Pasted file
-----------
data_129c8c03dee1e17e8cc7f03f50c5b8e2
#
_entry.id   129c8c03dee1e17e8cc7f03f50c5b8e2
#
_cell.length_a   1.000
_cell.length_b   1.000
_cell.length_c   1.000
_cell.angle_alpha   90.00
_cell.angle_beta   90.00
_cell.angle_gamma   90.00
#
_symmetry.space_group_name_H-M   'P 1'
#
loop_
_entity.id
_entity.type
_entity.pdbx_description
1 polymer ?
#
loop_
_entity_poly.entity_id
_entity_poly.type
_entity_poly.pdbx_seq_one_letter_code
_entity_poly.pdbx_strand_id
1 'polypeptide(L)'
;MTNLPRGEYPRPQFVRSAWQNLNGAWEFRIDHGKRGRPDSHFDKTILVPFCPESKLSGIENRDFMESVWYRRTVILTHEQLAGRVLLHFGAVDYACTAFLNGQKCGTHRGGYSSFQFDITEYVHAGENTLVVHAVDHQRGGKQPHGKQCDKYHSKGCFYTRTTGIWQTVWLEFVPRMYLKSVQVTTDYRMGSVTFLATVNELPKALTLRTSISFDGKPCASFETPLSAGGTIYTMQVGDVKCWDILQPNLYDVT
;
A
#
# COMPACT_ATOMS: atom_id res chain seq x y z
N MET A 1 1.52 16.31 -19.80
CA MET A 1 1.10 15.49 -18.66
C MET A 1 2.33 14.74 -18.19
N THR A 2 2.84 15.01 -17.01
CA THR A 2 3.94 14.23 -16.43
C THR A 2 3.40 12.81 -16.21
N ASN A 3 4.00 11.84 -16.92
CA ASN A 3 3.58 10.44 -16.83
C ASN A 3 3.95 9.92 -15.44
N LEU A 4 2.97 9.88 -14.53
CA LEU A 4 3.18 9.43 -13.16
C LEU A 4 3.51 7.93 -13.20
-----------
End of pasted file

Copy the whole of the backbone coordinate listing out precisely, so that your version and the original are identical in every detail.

data_129c8c03dee1e17e8cc7f03f50c5b8e2
#
_entry.id   129c8c03dee1e17e8cc7f03f50c5b8e2
#
_cell.length_a   1.000
_cell.length_b   1.000
_cell.length_c   1.000
_cell.angle_alpha   90.00
_cell.angle_beta   90.00
_cell.angle_gamma   90.00
#
_symmetry.space_group_name_H-M   'P 1'
#
loop_
_entity.id
_entity.type
_entity.pdbx_description
1 polymer ?
#
loop_
_entity_poly.entity_id
_entity_poly.type
_entity_poly.pdbx_seq_one_letter_code
_entity_poly.pdbx_strand_id
1 'polypeptide(L)'
;MTNLPRGEYPRPQFVRSAWQNLNGAWEFRIDHGKRGRPDSHFDKTILVPFCPESKLSGIENRDFMESVWYRRTVILTHEQLAGRVLLHFGAVDYACTAFLNGQKCGTHRGGYSSFQFDITEYVHAGENTLVVHAVDHQRGGKQPHGKQCDKYHSKGCFYTRTTGIWQTVWLEFVPRMYLKSVQVTTDYRMGSVTFLATVNELPKALTLRTSISFDGKPCASFETPLSAGGTIYTMQVGDVKCWDILQPNLYDVT
;
A
#
# COMPACT_ATOMS: atom_id res chain seq x y z
N MET A 1 1.52 16.31 -19.80
CA MET A 1 1.10 15.49 -18.66
C MET A 1 2.33 14.74 -18.19
N THR A 2 2.84 15.01 -17.01
CA THR A 2 3.94 14.23 -16.43
C THR A 2 3.40 12.81 -16.21
N ASN A 3 4.00 11.84 -16.92
CA ASN A 3 3.58 10.44 -16.83
C ASN A 3 3.95 9.92 -15.44
N LEU A 4 2.97 9.88 -14.53
CA LEU A 4 3.18 9.43 -13.16
C LEU A 4 3.51 7.93 -13.20